Dr Asghar Ali Shah
Homeopathy enjoys edge over allopathy in many ways. As it is an acknowledged fact that those using allopathic medicines for a long time contract several other diseases. Homeopathy, however, has no such side-effects.
There are many differences in both the disciplines of medicines. Let’s just focus on one main difference and that is the fact that none of the homeopathic medicines introduced during the last two hundred and fifty years was withdrawn from the market.
The more a homeopathic medicine is used the more useful it becomes. Its finer details are brought out with the passage of time and the homeopathic physicians use it with even greater confidence and precision.
In contrast there is a long list of allopathic medicines withdrawn, discarded or banned after they were initially introduced with very high claims. These all medicines were introduced by the “medical science” after great “medical research”! Well! what sort of science it is that changes its stance after every six months?! You may call it business or you may call it the commercialization of consumer products but of course not science.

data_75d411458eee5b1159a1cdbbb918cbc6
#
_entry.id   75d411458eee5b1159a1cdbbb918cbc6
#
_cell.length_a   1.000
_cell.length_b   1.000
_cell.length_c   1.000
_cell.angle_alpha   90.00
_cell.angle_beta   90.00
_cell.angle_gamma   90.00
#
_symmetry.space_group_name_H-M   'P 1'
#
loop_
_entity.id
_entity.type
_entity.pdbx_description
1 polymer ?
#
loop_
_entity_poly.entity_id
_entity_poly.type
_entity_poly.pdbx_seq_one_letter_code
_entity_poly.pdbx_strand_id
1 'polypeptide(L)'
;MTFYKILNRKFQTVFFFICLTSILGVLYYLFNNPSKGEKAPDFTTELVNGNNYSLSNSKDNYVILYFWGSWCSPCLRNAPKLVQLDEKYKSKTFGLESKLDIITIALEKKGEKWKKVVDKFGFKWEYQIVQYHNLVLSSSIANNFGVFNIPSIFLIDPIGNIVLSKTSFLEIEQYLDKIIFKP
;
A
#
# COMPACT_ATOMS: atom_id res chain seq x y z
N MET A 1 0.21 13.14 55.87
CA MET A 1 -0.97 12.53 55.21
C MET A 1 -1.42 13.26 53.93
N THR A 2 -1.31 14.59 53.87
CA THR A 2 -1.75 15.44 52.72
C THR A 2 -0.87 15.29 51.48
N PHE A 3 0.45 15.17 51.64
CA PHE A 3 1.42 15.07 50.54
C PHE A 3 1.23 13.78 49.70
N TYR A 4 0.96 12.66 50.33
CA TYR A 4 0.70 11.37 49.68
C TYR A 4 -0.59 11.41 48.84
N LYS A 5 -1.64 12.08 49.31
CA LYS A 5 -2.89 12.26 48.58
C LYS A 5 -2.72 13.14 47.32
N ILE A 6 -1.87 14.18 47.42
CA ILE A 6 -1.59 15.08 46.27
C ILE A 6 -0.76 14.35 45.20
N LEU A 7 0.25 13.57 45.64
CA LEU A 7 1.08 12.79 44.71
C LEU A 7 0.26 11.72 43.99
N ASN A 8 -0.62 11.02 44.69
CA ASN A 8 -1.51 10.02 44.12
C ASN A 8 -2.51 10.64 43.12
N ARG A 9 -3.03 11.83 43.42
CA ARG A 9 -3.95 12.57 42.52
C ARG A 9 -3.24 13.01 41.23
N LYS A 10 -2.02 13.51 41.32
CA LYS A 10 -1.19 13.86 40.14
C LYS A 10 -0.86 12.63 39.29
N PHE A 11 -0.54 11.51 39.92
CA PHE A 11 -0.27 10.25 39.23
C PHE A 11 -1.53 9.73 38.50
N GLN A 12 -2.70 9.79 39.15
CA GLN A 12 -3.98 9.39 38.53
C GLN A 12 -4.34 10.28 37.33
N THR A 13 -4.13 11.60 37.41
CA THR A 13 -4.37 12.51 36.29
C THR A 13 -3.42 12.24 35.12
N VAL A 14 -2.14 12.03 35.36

A few allopathic medicines discarded, and reasons for their withdrawal during the last 50 years are as follows: Thalidomide(1950s-1960s): withdrawn because of risk of disturbance to the growth and development of embryo or fetus.
Lysergic Acid Diethylamide commonly known as LSD(1950s-1960s) marketed as a psychiatric drug: because it widely caused drug addiction. Diethylstilbestrol(1970s): because of risk of disturbance to the growth and development of embryo or fetus.
Phenformin and Buformin(1978): because of risk of lactic acidosis; Ticrynafen(1982): because of risk of liver damage.
Zimelidine(1983): because of risk of Guillain-Barré syndrome (an acute neurological disorder followed by progressive muscular dystrophy). Phenacetin(1983) an ingredient in “A.P.C.” tablet: risk of cancer and kidney disease.